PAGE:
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Thursday, June 18, 2015

Pacifier Cleaning (or Dirtying) & the Swedish Study


According to a study, the way we clean pacifiers could affect our kids' immune systems

Before being a parent, I'd always wondered why people boiled baby stuff. Why not just clean it with hot soapy water and good old friction?

Now that we have little baby dude (LBD) I have a different perspective. I want his stuff to be clean. If we're out and his toy falls on the floor, I put it away until it's washed. When he bit his gum on a plastic rattle and bled on his soft kitty rattle, I washed them both. (with hot soapy water and friction)

Since I didn't think I'd ever want to use pacifiers (worried choosing passy over breastfeeding, nipple confusion, and that he'd keep it in forever) I didn't ever consider how to clean them.

The first time his pacifier ever fell out of his mouth I had a dilemma. We have silicone pacifiers so they can be boiled, but I really felt inclined to just rinse it off and give it back to him. We were home and it didn't seem like it was really all that dirty. (by the way, the 5 second rule has some validity but has been pretty much debunked. Gross facts lurk in the google results :p )

I looked up pacifiers and cleaning and found a swedish study which showed that licking the pacifier clean transmits germs to babies that seem to help prevent allergies.

Here's a quote:
"Those whose parents sucked the pacifiers clean were significantly less likely to have developed eczema at 18 and 36 months and less likely to have developed asthma at 18 months, the researchers say."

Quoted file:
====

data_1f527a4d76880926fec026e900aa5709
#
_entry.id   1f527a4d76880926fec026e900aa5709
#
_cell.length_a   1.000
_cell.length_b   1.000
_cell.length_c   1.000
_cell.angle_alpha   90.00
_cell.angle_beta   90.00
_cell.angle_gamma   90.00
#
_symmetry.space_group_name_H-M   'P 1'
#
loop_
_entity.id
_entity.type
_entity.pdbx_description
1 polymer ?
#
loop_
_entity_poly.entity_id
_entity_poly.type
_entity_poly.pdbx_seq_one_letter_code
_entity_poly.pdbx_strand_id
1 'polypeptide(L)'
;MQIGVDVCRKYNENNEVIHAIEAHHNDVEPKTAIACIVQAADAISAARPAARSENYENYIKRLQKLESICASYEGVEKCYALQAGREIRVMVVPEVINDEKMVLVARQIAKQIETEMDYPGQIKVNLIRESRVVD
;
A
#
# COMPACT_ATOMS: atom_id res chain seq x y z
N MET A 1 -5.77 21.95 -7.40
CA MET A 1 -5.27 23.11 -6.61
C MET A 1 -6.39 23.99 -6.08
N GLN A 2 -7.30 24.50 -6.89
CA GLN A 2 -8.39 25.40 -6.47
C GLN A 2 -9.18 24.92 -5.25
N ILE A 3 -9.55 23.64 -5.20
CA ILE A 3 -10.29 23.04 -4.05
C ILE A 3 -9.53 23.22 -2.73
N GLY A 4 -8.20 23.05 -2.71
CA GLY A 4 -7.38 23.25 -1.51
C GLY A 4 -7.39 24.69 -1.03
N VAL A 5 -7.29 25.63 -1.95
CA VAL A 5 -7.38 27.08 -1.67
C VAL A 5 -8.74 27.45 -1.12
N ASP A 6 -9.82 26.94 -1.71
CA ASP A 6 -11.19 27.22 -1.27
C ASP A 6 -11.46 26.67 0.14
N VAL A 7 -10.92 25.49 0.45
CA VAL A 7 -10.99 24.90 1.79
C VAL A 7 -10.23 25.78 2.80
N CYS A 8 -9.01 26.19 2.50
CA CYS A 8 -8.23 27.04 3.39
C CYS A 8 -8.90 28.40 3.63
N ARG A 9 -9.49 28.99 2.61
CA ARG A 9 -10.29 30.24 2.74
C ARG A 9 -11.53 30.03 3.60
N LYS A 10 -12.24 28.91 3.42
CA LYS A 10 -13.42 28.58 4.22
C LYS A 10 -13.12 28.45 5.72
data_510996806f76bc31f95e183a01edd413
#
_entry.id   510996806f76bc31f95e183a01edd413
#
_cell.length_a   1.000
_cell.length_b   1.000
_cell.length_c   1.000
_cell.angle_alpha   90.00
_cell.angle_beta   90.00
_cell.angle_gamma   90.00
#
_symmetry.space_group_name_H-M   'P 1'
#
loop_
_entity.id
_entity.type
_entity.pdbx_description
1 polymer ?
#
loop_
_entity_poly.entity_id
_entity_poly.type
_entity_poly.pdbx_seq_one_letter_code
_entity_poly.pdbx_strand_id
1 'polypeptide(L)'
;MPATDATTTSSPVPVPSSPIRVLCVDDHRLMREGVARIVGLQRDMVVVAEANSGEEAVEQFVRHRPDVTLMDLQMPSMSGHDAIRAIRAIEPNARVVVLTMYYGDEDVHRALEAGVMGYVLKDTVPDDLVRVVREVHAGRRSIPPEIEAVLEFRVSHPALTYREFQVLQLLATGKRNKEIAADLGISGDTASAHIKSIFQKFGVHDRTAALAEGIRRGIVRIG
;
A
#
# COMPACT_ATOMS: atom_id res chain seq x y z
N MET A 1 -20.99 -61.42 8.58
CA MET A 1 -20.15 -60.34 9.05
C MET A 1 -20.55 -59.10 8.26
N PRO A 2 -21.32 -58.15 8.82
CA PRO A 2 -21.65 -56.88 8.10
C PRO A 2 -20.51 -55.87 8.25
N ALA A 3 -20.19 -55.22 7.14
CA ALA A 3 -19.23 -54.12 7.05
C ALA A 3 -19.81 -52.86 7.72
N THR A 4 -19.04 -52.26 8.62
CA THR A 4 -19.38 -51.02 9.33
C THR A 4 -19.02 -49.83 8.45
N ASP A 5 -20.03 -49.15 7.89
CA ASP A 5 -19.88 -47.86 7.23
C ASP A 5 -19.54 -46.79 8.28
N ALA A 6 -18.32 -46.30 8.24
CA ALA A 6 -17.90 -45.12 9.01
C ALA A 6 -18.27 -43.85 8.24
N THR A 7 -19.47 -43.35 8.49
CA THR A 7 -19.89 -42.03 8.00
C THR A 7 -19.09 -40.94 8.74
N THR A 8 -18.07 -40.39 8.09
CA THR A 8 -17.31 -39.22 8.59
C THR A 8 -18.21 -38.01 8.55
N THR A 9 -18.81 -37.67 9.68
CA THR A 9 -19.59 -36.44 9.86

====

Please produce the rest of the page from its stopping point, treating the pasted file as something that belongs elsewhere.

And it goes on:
NPR wrote up the story in 2013. Here's a link.

Or you can search these terms: "pacifier swedish study lick," and get great results.

So now when our baby's pacifier falls, or when it's linty from a bag we put it in, I'm pretty likely to lick it. However, now that I've read that the 5 second rule is debunked, I'm not going to lick it if it falls on the floor! Ew.

LBD doesn't have teeth yet so I'm not too worried about the bacteria causing tooth decay... even though the American Dental Association says the Streptococcus mutans bacteria can be transferred and cause dental caries.

I'm much more concerned about sugar consumption, handwashing after trips to bathrooms, hormones & antibiotics in our food supply... He's going to be exposed to our spit here and there, most likely. I've seen kids pick up all sorts of things and put them in their mouths, and he puts his fingers in ours. (I do NOT encourage this. It just happens!)

It seems unavoidable that children are exposed to their parents' bacteria, and frankly, to me it seems most natural. Perhaps this is exactly how it is meant to be. I think this study brings us a little closer to understanding a healthy dynamic of germ-sharing and how living too clean may not help our immune systems.

Oh, and if you love it, you can buy the pacifier pictured above at Here's the link. I don't endorse it, I just loved the picture and want to give them credit. :D

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